What happened

Shares of Camping World (NYSE:CWH) fell 39.2% in December, according to data from S&P Global Market Intelligence, both as the broader market fell and as the RV retailer disclosed some unexpected executive turnover.

Note the S&P 500 plunged 9% last month on concerns of slowing global economic growth. But Camping World endured more than its fair share of pain, including a more-than-11% single-day decline on Dec. 21, 2018 alone, despite a relative lack of company-specific news. 

Camping World retail location with flower bed and a camper out front.


So what

To be fair, I did write at the time that Camping World was already reeling from both its disappointing third-quarter report in early November and potential pressure stemming from the Federal Reserve's decision to raise interest rates for the fourth time in 2018.

If that wasn't enough, Camping World also plunged nearly 10% on New Year's Eve after a Dec. 28 SEC filing revealed company president Roger Nuttall had resigned from his post a week earlier. It certainly didn't help that Camping World declined to elaborate on either the delay for its disclosure or the reasons behind the resignation.

Now what

That said, Camping World shareholders have seen some relief in the first few days of 2019. Shares soared 12% on Jan. 2, 2019, for example, after the company announced an ambitious management shake-up aimed at "[improving] performance and process in key areas."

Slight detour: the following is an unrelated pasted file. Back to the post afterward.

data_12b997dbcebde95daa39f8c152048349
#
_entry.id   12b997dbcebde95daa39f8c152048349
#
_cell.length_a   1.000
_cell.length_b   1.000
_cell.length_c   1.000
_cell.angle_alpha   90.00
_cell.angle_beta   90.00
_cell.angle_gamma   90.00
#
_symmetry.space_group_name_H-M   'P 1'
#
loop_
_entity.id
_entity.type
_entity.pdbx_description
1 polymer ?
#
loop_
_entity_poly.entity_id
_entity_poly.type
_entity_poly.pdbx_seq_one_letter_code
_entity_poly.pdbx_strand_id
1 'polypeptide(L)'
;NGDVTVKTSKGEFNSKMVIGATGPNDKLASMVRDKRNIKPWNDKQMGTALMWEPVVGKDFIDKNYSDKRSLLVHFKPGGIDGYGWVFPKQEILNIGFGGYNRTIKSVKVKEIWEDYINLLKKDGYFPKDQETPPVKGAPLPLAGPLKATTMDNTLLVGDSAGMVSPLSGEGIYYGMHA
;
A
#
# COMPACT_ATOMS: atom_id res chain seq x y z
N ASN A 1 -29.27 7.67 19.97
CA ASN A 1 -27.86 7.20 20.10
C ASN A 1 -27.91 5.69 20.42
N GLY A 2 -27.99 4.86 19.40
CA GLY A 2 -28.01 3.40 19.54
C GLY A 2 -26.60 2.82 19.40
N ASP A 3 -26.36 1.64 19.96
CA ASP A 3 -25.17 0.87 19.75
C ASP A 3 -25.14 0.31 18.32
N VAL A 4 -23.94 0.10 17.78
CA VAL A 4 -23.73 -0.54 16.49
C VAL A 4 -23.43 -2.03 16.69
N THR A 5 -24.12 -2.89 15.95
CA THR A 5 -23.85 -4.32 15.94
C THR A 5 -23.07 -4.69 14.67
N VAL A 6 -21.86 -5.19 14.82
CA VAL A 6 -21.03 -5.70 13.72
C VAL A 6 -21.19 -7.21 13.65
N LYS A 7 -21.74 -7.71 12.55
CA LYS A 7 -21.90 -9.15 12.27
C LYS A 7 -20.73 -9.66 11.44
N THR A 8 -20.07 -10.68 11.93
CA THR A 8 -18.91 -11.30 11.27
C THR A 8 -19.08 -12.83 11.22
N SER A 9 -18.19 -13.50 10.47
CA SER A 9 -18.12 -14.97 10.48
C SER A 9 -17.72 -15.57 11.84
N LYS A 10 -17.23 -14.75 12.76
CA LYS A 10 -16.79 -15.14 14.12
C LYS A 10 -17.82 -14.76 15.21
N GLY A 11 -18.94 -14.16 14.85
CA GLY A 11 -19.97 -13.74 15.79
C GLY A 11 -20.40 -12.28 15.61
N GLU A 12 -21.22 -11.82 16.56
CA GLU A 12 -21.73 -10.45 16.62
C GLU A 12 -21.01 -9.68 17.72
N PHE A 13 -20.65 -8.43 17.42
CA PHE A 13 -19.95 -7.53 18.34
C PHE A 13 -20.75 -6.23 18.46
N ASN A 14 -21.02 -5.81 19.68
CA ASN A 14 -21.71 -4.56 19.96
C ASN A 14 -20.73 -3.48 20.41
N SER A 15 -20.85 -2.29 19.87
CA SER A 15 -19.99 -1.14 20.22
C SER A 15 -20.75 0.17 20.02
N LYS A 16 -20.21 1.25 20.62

And just today, Camping World stock climbed a modest 2.4% after it announced its acquisition of Minnesota-based Coates RV, broadening its presence in the state with two new locations. However small, the move indicates Camping World remains dedicated to its expansion strategy despite recent headwinds in the RV space.

Over the long term, these kinds of measured purchases should leave Camping World better poised to benefit when the RV market rebounds.

Check out the latest Camping World Holdings earnings call transcript.

This article represents the opinion of the writer, who may disagree with the “official” recommendation position of a Motley Fool premium advisory service. We’re motley! Questioning an investing thesis -- even one of our own -- helps us all think critically about investing and make decisions that help us become smarter, happier, and richer.